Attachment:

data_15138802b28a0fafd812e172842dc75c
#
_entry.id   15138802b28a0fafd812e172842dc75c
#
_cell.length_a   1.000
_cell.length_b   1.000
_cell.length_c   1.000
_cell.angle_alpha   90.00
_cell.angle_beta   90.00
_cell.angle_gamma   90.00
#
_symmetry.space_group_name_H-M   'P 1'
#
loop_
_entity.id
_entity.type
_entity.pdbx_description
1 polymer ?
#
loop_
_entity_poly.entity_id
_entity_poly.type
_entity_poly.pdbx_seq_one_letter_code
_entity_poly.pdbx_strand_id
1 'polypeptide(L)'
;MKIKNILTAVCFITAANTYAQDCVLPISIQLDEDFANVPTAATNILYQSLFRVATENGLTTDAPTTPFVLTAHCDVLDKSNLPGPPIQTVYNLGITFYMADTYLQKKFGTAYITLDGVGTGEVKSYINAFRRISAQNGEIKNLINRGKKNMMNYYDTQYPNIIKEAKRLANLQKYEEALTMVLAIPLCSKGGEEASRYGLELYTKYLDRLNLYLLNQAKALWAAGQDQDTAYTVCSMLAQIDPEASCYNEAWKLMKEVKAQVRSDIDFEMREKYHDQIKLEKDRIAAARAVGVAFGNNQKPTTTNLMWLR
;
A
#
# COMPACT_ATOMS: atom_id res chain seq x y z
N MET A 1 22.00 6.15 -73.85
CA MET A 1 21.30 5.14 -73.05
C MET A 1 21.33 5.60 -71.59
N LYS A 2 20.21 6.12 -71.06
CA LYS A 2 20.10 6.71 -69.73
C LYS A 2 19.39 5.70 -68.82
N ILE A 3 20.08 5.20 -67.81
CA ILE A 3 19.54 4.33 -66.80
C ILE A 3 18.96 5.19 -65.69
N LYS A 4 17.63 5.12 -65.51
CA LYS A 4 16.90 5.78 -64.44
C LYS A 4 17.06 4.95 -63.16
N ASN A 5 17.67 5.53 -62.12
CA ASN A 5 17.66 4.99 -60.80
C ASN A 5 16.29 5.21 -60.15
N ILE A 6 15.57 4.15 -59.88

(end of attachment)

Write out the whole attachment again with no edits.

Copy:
data_15138802b28a0fafd812e172842dc75c
#
_entry.id   15138802b28a0fafd812e172842dc75c
#
_cell.length_a   1.000
_cell.length_b   1.000
_cell.length_c   1.000
_cell.angle_alpha   90.00
_cell.angle_beta   90.00
_cell.angle_gamma   90.00
#
_symmetry.space_group_name_H-M   'P 1'
#
loop_
_entity.id
_entity.type
_entity.pdbx_description
1 polymer ?
#
loop_
_entity_poly.entity_id
_entity_poly.type
_entity_poly.pdbx_seq_one_letter_code
_entity_poly.pdbx_strand_id
1 'polypeptide(L)'
;MKIKNILTAVCFITAANTYAQDCVLPISIQLDEDFANVPTAATNILYQSLFRVATENGLTTDAPTTPFVLTAHCDVLDKSNLPGPPIQTVYNLGITFYMADTYLQKKFGTAYITLDGVGTGEVKSYINAFRRISAQNGEIKNLINRGKKNMMNYYDTQYPNIIKEAKRLANLQKYEEALTMVLAIPLCSKGGEEASRYGLELYTKYLDRLNLYLLNQAKALWAAGQDQDTAYTVCSMLAQIDPEASCYNEAWKLMKEVKAQVRSDIDFEMREKYHDQIKLEKDRIAAARAVGVAFGNNQKPTTTNLMWLR
;
A
#
# COMPACT_ATOMS: atom_id res chain seq x y z
N MET A 1 22.00 6.15 -73.85
CA MET A 1 21.30 5.14 -73.05
C MET A 1 21.33 5.60 -71.59
N LYS A 2 20.21 6.12 -71.06
CA LYS A 2 20.10 6.71 -69.73
C LYS A 2 19.39 5.70 -68.82
N ILE A 3 20.08 5.20 -67.81
CA ILE A 3 19.54 4.33 -66.80
C ILE A 3 18.96 5.19 -65.69
N LYS A 4 17.63 5.12 -65.51
CA LYS A 4 16.90 5.78 -64.44
C LYS A 4 17.06 4.95 -63.16
N ASN A 5 17.67 5.53 -62.12
CA ASN A 5 17.66 4.99 -60.80
C ASN A 5 16.29 5.21 -60.15
N ILE A 6 15.57 4.15 -59.88